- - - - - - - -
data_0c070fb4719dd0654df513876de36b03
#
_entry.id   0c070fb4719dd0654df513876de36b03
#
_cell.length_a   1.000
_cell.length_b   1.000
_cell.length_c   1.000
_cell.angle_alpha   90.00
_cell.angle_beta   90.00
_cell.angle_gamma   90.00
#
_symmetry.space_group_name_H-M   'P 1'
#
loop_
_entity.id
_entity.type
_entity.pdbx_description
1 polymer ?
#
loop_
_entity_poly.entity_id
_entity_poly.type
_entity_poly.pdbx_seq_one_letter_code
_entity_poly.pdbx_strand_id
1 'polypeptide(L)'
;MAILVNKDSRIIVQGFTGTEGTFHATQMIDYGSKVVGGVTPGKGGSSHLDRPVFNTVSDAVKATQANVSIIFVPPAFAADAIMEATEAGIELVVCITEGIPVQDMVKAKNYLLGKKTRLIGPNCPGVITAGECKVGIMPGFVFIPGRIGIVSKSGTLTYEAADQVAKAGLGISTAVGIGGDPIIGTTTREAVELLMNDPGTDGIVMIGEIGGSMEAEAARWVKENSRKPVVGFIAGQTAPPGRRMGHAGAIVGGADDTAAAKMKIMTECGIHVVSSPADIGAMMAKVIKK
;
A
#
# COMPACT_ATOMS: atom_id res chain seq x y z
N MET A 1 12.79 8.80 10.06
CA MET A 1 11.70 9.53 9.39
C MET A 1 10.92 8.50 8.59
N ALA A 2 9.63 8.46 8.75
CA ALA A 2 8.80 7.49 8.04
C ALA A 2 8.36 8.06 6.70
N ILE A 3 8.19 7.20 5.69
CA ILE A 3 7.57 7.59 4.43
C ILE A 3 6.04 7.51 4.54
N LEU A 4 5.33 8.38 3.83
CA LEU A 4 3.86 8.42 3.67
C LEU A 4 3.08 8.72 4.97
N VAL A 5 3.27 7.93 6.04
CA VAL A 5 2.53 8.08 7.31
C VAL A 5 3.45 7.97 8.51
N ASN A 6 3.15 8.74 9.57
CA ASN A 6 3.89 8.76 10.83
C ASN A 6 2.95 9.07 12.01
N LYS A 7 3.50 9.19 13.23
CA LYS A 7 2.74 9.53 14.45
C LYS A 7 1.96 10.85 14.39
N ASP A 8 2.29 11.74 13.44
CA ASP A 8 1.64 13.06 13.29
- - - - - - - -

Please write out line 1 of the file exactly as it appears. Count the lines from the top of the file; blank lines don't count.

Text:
data_0c070fb4719dd0654df513876de36b03